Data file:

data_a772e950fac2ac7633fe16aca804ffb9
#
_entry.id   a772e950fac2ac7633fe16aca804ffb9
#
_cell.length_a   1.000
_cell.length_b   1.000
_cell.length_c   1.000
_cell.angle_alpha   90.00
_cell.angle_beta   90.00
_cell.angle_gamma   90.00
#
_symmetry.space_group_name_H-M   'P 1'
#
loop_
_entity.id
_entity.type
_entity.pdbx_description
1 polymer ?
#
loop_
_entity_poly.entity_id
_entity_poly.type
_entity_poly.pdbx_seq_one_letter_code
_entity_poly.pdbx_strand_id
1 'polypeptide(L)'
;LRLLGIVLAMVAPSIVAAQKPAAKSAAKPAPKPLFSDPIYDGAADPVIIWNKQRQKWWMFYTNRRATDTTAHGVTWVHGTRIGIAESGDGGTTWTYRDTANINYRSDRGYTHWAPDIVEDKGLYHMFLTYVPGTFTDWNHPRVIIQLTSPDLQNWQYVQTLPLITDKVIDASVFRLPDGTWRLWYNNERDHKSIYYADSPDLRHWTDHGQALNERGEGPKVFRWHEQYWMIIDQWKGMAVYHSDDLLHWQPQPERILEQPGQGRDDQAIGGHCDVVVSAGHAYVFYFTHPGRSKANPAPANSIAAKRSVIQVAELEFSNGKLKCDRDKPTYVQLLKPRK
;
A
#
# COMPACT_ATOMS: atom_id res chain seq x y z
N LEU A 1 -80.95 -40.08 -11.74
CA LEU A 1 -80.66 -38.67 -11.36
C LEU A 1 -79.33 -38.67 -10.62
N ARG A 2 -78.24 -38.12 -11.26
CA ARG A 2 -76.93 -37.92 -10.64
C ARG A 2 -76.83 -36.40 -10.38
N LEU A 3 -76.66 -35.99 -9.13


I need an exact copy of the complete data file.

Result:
data_a772e950fac2ac7633fe16aca804ffb9
#
_entry.id   a772e950fac2ac7633fe16aca804ffb9
#
_cell.length_a   1.000
_cell.length_b   1.000
_cell.length_c   1.000
_cell.angle_alpha   90.00
_cell.angle_beta   90.00
_cell.angle_gamma   90.00
#
_symmetry.space_group_name_H-M   'P 1'
#
loop_
_entity.id
_entity.type
_entity.pdbx_description
1 polymer ?
#
loop_
_entity_poly.entity_id
_entity_poly.type
_entity_poly.pdbx_seq_one_letter_code
_entity_poly.pdbx_strand_id
1 'polypeptide(L)'
;LRLLGIVLAMVAPSIVAAQKPAAKSAAKPAPKPLFSDPIYDGAADPVIIWNKQRQKWWMFYTNRRATDTTAHGVTWVHGTRIGIAESGDGGTTWTYRDTANINYRSDRGYTHWAPDIVEDKGLYHMFLTYVPGTFTDWNHPRVIIQLTSPDLQNWQYVQTLPLITDKVIDASVFRLPDGTWRLWYNNERDHKSIYYADSPDLRHWTDHGQALNERGEGPKVFRWHEQYWMIIDQWKGMAVYHSDDLLHWQPQPERILEQPGQGRDDQAIGGHCDVVVSAGHAYVFYFTHPGRSKANPAPANSIAAKRSVIQVAELEFSNGKLKCDRDKPTYVQLLKPRK
;
A
#
# COMPACT_ATOMS: atom_id res chain seq x y z
N LEU A 1 -80.95 -40.08 -11.74
CA LEU A 1 -80.66 -38.67 -11.36
C LEU A 1 -79.33 -38.67 -10.62
N ARG A 2 -78.24 -38.12 -11.26
CA ARG A 2 -76.93 -37.92 -10.64
C ARG A 2 -76.83 -36.40 -10.38
N LEU A 3 -76.66 -35.99 -9.13